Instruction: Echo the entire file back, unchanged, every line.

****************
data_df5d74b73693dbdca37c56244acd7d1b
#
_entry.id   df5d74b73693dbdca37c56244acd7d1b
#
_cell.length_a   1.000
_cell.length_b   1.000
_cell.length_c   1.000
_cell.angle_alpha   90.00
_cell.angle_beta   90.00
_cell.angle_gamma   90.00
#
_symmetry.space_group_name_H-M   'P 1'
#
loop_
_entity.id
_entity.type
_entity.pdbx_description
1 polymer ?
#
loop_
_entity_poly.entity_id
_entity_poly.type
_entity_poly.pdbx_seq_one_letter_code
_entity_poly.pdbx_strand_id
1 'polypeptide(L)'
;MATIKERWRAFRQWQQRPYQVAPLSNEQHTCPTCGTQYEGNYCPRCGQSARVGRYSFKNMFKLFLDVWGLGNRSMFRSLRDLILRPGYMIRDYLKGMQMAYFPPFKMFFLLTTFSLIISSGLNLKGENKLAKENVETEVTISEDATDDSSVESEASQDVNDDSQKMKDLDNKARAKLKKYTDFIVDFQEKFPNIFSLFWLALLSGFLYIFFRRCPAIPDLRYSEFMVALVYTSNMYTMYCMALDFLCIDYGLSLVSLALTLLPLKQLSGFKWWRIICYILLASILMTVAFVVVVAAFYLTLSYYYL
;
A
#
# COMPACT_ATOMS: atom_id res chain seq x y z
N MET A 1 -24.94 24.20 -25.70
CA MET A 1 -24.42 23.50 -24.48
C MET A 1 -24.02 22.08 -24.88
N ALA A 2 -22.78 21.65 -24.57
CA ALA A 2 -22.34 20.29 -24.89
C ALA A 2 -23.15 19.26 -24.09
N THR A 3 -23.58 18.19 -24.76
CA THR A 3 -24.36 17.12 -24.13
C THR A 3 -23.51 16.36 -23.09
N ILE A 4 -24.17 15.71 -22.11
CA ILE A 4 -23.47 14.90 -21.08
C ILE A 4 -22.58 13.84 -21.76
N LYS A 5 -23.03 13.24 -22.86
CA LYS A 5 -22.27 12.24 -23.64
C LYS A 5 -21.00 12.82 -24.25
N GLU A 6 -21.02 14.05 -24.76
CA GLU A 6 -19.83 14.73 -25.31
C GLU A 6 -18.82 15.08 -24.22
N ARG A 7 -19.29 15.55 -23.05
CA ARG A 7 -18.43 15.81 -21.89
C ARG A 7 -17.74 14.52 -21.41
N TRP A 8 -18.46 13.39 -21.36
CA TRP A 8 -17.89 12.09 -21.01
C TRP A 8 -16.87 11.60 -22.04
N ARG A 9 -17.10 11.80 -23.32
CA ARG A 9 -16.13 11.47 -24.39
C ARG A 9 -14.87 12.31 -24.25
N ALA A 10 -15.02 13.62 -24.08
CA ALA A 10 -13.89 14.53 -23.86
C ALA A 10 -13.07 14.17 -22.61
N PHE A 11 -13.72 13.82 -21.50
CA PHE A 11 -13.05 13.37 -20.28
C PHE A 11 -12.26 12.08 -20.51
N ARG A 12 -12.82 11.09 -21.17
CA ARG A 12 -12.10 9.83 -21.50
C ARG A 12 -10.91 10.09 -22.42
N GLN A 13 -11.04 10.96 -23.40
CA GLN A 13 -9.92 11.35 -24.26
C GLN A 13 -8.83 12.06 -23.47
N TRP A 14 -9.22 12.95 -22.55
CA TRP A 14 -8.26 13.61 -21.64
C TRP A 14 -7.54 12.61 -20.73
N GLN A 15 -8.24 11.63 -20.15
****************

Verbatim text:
data_df5d74b73693dbdca37c56244acd7d1b
#
_entry.id   df5d74b73693dbdca37c56244acd7d1b
#
_cell.length_a   1.000
_cell.length_b   1.000
_cell.length_c   1.000
_cell.angle_alpha   90.00
_cell.angle_beta   90.00
_cell.angle_gamma   90.00
#
_symmetry.space_group_name_H-M   'P 1'
#
loop_
_entity.id
_entity.type
_entity.pdbx_description
1 polymer ?
#
loop_
_entity_poly.entity_id
_entity_poly.type
_entity_poly.pdbx_seq_one_letter_code
_entity_poly.pdbx_strand_id
1 'polypeptide(L)'
;MATIKERWRAFRQWQQRPYQVAPLSNEQHTCPTCGTQYEGNYCPRCGQSARVGRYSFKNMFKLFLDVWGLGNRSMFRSLRDLILRPGYMIRDYLKGMQMAYFPPFKMFFLLTTFSLIISSGLNLKGENKLAKENVETEVTISEDATDDSSVESEASQDVNDDSQKMKDLDNKARAKLKKYTDFIVDFQEKFPNIFSLFWLALLSGFLYIFFRRCPAIPDLRYSEFMVALVYTSNMYTMYCMALDFLCIDYGLSLVSLALTLLPLKQLSGFKWWRIICYILLASILMTVAFVVVVAAFYLTLSYYYL
;
A
#
# COMPACT_ATOMS: atom_id res chain seq x y z
N MET A 1 -24.94 24.20 -25.70
CA MET A 1 -24.42 23.50 -24.48
C MET A 1 -24.02 22.08 -24.88
N ALA A 2 -22.78 21.65 -24.57
CA ALA A 2 -22.34 20.29 -24.89
C ALA A 2 -23.15 19.26 -24.09
N THR A 3 -23.58 18.19 -24.76
CA THR A 3 -24.36 17.12 -24.13
C THR A 3 -23.51 16.36 -23.09
N ILE A 4 -24.17 15.71 -22.11
CA ILE A 4 -23.47 14.90 -21.08
C ILE A 4 -22.58 13.84 -21.76
N LYS A 5 -23.03 13.24 -22.86
CA LYS A 5 -22.27 12.24 -23.64
C LYS A 5 -21.00 12.82 -24.25
N GLU A 6 -21.02 14.05 -24.76
CA GLU A 6 -19.83 14.73 -25.31
C GLU A 6 -18.82 15.08 -24.22
N ARG A 7 -19.29 15.55 -23.05
CA ARG A 7 -18.43 15.81 -21.89
C ARG A 7 -17.74 14.52 -21.41
N TRP A 8 -18.46 13.39 -21.36
CA TRP A 8 -17.89 12.09 -21.01
C TRP A 8 -16.87 11.60 -22.04
N ARG A 9 -17.10 11.80 -23.32
CA ARG A 9 -16.13 11.47 -24.39
C ARG A 9 -14.87 12.31 -24.25
N ALA A 10 -15.02 13.62 -24.08
CA ALA A 10 -13.89 14.53 -23.86
C ALA A 10 -13.07 14.17 -22.61
N PHE A 11 -13.72 13.82 -21.50
CA PHE A 11 -13.05 13.37 -20.28
C PHE A 11 -12.26 12.08 -20.51
N ARG A 12 -12.82 11.09 -21.17
CA ARG A 12 -12.10 9.83 -21.50
C ARG A 12 -10.91 10.09 -22.42
N GLN A 13 -11.04 10.96 -23.40
CA GLN A 13 -9.92 11.35 -24.26
C GLN A 13 -8.83 12.06 -23.47
N TRP A 14 -9.22 12.95 -22.55
CA TRP A 14 -8.26 13.61 -21.64
C TRP A 14 -7.54 12.61 -20.73
N GLN A 15 -8.24 11.63 -20.15